The Christian Schools of De La Salle The originality of John Baptist de La Salle is not so much that he was a pioneer, for example, in gratuitous schools for the poor, the simultaneous method, the use of French as a vehicle of instruction, centers for training teachers, or any of the other educational innovations with which he is sometimes credited. Rather, his contribution was to create, resolutely and against great odds, a stable community of religiously motivated laymen to construct a network of schools throughout France that would make practicable and permanent the best elements from the pioneers who had gone before him. By the time that De La Salle gathered the principal Brothers together in 1686 for their first solemn assembly, the essential elements that were to characterize the Christian Schools of De La Salle were already in place. The name itself is significant. The title "Christian" not only stressed the religious character and purpose of the school, but also served to differentiate this new type of school from the charity schools on the one hand and the Little Schools on the other. Central to the success of the Lasallian enterprise was the community of teachers who called themselves by the name Brother. The community provided an element of stability and continuity, as well as a process of growth that came from shared experience and experimentation with new educational methods. Under the guidance of De La Salle these men adopted a lifestyle that was disciplined and even austere, prayerful and highly motivated. Great importance was attached to competence and confidence in the classroom, the religious spirit overflowing into a sense of mission and an ardent zeal to accomplish it. From the beginning the Brothers conducted their schools as a communal effort: "together and by association" was the phrase they chose to express this essential characteristic. The method of instruction in the Christian Schools was entirely practical. Religious formation aimed at developing good Christians, that is to say, in the context of the time and place) practicing Roman Catholics. Instruction was given in French rather than Latin, a policy that De La Salle defended by advancing the most practical reasons. The emphasis was on useful subjects-reading, writing, mathematics, and other skills that would be helpful in gaining a livelihood. The simultaneous method was employed, although modified to provide for individual differences by dividing the large classes into homogeneous sections presided over by student monitors.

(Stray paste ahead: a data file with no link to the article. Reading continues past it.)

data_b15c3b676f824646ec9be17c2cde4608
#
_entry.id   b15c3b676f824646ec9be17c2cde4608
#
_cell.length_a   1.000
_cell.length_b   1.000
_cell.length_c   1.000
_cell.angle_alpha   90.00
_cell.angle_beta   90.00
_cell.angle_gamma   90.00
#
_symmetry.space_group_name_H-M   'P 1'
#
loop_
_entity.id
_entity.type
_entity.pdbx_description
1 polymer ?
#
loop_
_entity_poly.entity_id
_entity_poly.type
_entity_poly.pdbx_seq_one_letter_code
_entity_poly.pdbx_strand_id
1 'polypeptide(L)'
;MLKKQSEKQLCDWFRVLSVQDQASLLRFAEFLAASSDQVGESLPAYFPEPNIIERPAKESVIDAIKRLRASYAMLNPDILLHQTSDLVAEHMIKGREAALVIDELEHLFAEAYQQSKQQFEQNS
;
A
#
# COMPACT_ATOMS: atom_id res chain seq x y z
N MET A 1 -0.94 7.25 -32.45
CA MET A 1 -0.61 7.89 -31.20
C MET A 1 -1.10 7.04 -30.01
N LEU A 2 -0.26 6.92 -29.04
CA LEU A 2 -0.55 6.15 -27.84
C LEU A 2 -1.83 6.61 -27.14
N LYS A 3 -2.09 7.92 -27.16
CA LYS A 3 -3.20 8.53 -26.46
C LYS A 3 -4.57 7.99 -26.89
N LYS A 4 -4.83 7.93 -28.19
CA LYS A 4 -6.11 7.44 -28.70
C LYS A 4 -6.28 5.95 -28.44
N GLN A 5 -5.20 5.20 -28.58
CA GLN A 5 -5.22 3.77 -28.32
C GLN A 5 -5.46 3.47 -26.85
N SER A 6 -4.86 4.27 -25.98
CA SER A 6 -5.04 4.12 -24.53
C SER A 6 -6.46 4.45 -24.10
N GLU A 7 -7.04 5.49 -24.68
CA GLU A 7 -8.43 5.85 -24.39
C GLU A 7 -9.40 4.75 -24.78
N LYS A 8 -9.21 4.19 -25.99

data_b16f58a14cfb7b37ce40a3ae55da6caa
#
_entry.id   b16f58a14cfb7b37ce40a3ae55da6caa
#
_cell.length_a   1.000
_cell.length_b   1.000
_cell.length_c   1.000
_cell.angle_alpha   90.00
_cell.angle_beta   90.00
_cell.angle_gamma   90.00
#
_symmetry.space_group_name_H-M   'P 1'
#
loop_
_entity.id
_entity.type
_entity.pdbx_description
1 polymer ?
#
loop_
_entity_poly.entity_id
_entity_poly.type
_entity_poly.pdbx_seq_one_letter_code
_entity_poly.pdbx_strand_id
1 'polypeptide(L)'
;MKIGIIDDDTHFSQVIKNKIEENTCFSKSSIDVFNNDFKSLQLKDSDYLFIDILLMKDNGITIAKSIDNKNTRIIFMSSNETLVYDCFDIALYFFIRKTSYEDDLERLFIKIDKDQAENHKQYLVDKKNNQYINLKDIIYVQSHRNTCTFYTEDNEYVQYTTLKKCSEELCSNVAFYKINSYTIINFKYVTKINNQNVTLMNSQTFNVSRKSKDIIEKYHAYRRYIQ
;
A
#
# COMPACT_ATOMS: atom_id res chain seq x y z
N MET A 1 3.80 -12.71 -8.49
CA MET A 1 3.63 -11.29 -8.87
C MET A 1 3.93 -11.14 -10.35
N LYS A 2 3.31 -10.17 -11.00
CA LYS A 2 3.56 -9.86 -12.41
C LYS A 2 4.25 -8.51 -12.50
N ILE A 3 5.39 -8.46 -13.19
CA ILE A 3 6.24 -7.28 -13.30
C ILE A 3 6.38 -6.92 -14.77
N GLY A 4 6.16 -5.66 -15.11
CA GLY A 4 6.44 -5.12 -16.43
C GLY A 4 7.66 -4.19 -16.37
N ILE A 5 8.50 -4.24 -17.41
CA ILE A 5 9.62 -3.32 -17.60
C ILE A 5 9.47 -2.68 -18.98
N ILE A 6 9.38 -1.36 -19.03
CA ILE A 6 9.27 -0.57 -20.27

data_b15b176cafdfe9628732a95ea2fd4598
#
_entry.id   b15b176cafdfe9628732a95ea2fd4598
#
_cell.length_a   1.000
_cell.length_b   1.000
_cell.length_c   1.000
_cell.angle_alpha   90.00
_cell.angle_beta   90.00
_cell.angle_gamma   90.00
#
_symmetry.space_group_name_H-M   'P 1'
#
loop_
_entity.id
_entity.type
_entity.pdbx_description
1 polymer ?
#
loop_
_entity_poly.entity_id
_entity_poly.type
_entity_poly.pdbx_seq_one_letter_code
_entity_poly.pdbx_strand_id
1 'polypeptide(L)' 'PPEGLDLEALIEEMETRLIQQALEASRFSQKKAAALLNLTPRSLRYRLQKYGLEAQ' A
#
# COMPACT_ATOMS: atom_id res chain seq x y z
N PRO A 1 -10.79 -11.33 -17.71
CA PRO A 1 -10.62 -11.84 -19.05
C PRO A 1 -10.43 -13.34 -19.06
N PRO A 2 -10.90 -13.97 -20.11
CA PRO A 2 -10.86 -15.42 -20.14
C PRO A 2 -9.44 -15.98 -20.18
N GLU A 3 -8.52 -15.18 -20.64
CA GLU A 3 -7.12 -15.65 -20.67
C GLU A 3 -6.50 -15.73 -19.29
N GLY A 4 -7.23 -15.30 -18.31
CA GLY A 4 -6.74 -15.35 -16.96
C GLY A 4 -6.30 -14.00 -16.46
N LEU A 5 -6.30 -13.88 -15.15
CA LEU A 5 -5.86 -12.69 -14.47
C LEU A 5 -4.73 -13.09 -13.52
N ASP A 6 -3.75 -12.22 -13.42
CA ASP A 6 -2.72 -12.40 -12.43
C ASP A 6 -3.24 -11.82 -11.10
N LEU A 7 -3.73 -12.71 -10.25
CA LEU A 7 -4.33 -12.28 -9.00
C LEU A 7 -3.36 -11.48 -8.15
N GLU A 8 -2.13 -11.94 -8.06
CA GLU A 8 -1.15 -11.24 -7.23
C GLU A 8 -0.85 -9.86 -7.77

Association

Part One

They devoted themselves to the teaching of the apostles and to the communal life, to the breaking of the bread and to the prayers. (Acts 2:42)

After the reading proceed to step 2.

 Discipline and good order soon became one of the outstanding characteristics of the Christian Schools. Silence reigned to the point where even the teachers spoke as little as possible. Detailed instruction was given on habits of cleanliness and the rules of politeness so that even the poorest pupils could associate with their peers without fear of offending them.

 

Regular attendance was insisted upon, and truancy was dealt with severely. The pupils themselves were often given the opportunity to assist in maintaining good order. Punishments were kept to a minimum, graded to meet the offense, and always administered with dignity, calm, and without any show of anger or resentment.

 

The original motive for the development of the Christian schools was the urgent and evident need to provide for the education of poor boys. This primary purpose was never lost sight of. However, as the schools began to prosper, more and more of the children of families who were somewhat better off began to seek admission to the Lasallian schools. The parents whose children were not destined for the university were attracted by the practical curriculum and the good order. Boys from bourgeois families learned that they could mingle easily with poor boys who were well behaved and well groomed; the children of the poor began to see new opportunities in life through the contacts they made with their better-situated classmates.